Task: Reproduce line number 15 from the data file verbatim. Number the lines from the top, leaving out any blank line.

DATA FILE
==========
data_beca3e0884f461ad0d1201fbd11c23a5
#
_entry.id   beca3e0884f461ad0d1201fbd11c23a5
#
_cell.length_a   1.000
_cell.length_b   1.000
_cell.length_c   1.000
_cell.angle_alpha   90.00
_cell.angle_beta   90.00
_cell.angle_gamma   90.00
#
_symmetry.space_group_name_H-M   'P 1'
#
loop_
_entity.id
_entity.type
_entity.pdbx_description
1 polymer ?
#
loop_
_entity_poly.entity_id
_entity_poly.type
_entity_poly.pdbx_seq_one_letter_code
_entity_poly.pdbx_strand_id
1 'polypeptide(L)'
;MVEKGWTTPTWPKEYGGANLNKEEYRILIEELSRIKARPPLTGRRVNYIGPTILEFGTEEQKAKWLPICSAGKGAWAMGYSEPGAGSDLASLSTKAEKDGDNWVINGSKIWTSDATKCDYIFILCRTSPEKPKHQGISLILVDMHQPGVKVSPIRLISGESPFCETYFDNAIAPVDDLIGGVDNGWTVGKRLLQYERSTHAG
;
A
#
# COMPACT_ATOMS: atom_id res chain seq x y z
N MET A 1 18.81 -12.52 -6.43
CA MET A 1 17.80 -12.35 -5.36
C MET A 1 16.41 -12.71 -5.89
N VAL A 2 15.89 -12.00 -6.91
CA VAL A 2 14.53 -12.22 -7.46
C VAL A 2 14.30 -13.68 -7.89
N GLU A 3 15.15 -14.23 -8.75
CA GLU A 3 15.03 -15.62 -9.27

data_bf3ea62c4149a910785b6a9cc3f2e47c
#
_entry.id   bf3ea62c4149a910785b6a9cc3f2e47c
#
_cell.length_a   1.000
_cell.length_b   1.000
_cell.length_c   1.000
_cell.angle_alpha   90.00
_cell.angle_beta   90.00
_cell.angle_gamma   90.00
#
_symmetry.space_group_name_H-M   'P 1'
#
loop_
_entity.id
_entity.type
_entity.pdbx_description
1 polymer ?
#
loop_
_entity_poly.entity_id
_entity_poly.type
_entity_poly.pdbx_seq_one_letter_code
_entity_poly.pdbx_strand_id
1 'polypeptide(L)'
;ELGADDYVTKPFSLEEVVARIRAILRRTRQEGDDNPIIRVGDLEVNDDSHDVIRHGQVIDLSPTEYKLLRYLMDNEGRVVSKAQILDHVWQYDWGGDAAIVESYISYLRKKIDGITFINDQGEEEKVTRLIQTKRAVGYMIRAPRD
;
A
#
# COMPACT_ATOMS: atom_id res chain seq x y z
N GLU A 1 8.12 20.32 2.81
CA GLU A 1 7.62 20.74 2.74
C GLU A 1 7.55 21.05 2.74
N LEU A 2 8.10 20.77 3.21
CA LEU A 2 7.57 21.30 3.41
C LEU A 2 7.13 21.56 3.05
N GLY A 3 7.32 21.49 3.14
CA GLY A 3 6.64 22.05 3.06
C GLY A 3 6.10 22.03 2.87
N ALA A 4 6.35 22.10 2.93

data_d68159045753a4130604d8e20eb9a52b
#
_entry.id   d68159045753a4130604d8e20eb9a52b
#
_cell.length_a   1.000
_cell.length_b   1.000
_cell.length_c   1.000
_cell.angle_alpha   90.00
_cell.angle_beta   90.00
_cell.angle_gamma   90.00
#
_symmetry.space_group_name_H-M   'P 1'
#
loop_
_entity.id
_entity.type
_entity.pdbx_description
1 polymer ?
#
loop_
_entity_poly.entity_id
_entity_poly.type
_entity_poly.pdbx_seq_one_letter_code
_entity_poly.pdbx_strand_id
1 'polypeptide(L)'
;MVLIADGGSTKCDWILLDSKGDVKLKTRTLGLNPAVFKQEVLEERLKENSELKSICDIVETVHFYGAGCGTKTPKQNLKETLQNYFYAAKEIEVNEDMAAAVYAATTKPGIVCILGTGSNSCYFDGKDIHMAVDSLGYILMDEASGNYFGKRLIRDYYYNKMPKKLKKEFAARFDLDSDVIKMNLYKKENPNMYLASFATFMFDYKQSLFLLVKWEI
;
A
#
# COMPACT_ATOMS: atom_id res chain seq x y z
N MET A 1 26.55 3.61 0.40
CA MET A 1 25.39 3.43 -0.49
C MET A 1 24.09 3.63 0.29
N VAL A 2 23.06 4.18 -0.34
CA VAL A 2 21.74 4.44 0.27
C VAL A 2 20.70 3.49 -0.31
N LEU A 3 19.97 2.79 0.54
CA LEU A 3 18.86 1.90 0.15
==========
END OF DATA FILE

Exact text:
_entity.id